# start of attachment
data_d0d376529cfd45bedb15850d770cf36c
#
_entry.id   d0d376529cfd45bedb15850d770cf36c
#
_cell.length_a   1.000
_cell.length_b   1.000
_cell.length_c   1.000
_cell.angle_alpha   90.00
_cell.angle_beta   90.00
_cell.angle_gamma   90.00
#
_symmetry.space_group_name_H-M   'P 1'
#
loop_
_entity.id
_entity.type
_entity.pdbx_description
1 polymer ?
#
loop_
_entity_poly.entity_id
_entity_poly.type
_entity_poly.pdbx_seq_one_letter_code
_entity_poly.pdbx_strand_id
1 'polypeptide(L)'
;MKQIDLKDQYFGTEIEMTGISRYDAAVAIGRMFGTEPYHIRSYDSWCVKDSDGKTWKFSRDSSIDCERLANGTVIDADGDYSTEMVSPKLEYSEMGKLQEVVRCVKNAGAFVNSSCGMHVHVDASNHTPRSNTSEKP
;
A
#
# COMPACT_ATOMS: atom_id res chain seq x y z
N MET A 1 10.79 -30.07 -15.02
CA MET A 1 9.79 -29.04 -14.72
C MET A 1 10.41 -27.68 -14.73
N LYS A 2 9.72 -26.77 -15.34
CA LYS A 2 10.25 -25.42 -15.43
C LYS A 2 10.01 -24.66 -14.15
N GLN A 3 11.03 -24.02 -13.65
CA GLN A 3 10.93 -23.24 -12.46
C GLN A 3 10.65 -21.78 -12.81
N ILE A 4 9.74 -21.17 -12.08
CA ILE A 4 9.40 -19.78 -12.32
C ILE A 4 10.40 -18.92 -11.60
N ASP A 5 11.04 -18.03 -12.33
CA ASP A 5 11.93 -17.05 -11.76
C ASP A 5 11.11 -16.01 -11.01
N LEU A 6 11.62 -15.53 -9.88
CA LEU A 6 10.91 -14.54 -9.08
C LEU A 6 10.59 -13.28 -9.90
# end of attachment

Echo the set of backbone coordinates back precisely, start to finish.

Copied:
data_d0d376529cfd45bedb15850d770cf36c
#
_entry.id   d0d376529cfd45bedb15850d770cf36c
#
_cell.length_a   1.000
_cell.length_b   1.000
_cell.length_c   1.000
_cell.angle_alpha   90.00
_cell.angle_beta   90.00
_cell.angle_gamma   90.00
#
_symmetry.space_group_name_H-M   'P 1'
#
loop_
_entity.id
_entity.type
_entity.pdbx_description
1 polymer ?
#
loop_
_entity_poly.entity_id
_entity_poly.type
_entity_poly.pdbx_seq_one_letter_code
_entity_poly.pdbx_strand_id
1 'polypeptide(L)'
;MKQIDLKDQYFGTEIEMTGISRYDAAVAIGRMFGTEPYHIRSYDSWCVKDSDGKTWKFSRDSSIDCERLANGTVIDADGDYSTEMVSPKLEYSEMGKLQEVVRCVKNAGAFVNSSCGMHVHVDASNHTPRSNTSEKP
;
A
#
# COMPACT_ATOMS: atom_id res chain seq x y z
N MET A 1 10.79 -30.07 -15.02
CA MET A 1 9.79 -29.04 -14.72
C MET A 1 10.41 -27.68 -14.73
N LYS A 2 9.72 -26.77 -15.34
CA LYS A 2 10.25 -25.42 -15.43
C LYS A 2 10.01 -24.66 -14.15
N GLN A 3 11.03 -24.02 -13.65
CA GLN A 3 10.93 -23.24 -12.46
C GLN A 3 10.65 -21.78 -12.81
N ILE A 4 9.74 -21.17 -12.08
CA ILE A 4 9.40 -19.78 -12.32
C ILE A 4 10.40 -18.92 -11.60
N ASP A 5 11.04 -18.03 -12.33
CA ASP A 5 11.93 -17.05 -11.76
C ASP A 5 11.11 -16.01 -11.01
N LEU A 6 11.62 -15.53 -9.88
CA LEU A 6 10.91 -14.54 -9.08
C LEU A 6 10.59 -13.28 -9.90